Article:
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Quantifying Habitability as Organism/Environment Energy Balance

Presenter: Tori Hoehler, NASA Ames Research Center
When: December 2, 2008 2:30PM PST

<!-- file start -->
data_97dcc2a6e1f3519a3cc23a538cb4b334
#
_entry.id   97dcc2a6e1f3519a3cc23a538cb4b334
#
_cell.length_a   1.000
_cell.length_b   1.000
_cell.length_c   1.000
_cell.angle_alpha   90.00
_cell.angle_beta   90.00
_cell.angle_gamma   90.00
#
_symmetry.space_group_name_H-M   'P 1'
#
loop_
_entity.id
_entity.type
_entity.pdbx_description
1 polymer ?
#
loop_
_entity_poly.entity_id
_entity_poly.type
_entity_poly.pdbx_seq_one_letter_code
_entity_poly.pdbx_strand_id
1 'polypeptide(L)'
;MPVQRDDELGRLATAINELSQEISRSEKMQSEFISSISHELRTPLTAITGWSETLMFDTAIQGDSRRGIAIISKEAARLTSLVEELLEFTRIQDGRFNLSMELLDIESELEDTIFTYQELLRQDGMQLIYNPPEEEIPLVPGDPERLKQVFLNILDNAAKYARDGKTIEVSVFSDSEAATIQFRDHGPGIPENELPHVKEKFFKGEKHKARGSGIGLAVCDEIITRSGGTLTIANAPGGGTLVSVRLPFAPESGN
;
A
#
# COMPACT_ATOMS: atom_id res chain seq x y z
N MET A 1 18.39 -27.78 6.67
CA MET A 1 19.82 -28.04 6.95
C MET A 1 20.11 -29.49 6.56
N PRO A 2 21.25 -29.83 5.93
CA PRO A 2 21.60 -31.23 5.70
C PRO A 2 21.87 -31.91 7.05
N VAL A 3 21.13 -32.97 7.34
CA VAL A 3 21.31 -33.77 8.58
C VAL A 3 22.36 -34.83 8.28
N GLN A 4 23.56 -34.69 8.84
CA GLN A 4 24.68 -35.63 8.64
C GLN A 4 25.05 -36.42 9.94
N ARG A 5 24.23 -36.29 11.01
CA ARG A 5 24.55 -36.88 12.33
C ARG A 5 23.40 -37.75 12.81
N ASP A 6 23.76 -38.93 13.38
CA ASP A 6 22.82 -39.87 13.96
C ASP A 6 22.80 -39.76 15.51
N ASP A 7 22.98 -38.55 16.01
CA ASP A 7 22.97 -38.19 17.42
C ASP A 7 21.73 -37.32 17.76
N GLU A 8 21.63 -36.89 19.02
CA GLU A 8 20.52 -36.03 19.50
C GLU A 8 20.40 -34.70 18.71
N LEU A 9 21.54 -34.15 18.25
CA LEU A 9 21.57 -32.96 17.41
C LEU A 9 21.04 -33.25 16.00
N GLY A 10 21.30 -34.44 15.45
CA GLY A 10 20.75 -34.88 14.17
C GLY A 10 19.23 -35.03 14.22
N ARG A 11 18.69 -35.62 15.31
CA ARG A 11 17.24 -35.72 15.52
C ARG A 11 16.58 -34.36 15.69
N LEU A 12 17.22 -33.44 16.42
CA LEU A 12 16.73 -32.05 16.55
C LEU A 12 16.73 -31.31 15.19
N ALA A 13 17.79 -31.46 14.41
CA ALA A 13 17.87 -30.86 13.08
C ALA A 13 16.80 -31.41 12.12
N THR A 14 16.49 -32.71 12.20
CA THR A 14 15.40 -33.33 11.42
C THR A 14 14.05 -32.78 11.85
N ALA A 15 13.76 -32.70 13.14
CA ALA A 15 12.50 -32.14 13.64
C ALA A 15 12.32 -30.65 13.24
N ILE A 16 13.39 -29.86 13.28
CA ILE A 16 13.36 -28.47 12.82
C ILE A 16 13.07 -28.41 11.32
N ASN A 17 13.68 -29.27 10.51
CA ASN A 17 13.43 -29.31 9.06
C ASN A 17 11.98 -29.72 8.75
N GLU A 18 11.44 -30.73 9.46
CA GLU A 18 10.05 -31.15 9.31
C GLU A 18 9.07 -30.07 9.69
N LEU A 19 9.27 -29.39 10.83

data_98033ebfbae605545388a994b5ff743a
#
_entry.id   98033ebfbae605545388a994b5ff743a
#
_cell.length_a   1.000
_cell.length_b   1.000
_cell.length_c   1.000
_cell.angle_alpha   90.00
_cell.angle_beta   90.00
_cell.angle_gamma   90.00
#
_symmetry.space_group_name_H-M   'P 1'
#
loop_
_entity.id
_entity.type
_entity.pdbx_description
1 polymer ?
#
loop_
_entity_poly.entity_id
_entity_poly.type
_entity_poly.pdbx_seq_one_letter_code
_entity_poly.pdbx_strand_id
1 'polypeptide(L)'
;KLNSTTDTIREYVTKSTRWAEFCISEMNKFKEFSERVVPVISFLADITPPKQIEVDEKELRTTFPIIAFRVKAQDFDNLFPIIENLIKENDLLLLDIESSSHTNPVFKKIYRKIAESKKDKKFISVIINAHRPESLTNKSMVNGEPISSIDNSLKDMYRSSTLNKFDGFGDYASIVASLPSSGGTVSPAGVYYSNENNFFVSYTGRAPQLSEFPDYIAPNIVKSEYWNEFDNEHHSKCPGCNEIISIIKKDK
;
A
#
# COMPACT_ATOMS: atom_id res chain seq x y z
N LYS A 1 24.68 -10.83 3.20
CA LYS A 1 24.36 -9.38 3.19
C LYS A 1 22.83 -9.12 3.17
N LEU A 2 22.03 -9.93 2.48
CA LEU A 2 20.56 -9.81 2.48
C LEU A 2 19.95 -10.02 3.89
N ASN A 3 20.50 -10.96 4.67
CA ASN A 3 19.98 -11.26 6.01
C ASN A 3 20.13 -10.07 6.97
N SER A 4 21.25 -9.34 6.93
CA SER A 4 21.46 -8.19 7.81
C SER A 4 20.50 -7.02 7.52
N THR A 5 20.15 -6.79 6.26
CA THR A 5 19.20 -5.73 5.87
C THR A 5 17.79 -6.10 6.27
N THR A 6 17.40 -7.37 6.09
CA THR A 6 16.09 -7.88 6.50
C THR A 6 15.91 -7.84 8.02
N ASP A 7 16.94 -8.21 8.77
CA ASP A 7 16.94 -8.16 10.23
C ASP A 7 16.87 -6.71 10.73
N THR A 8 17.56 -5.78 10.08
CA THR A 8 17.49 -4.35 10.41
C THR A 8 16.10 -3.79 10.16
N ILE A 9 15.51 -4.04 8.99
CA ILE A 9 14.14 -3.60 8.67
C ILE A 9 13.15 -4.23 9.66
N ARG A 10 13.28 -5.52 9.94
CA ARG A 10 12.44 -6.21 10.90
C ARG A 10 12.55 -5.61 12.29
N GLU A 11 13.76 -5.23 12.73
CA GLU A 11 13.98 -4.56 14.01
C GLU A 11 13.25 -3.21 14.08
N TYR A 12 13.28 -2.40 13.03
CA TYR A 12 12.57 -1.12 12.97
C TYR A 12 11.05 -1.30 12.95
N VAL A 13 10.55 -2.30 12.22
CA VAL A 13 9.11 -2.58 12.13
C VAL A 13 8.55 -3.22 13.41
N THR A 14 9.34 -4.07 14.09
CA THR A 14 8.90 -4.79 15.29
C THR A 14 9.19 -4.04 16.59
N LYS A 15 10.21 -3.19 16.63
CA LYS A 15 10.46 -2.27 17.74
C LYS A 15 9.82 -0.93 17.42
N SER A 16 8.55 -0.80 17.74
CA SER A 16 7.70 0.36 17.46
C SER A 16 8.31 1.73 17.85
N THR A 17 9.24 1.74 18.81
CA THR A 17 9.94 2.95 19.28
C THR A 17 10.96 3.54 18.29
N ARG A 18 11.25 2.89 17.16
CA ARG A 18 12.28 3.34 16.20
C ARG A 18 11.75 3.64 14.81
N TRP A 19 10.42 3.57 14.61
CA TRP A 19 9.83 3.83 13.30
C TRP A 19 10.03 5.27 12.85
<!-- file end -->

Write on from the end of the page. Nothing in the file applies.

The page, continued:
The presence or absence of liquid water provides a useful first screen for habitability but, as presently applied in consideration of life on other worlds, its resolving power is roughly binary ? “possibly” or “probably not”. Among a variety of additional constraints on habitability, energy is both universally required by life and also potentially capable of significantly greater than “binary” resolving power. For life on Earth, energy availability not only places boundary conditions on habitability, but also underlies more than a billion-fold variation in volume-normalized biomass across otherwise comparable ecosystems. I will describe: (i) a conceptual framework designed to capture this resolving power by casting habitability as a balance between biological energy demand and environmental energy availability; (ii) a quantitative application of the energy balance approach to examine the habitability of serpentinizing systems with respect to methanogens; (iii) a potential application of this approach for quantifying the habitability of ancient Martian environments.

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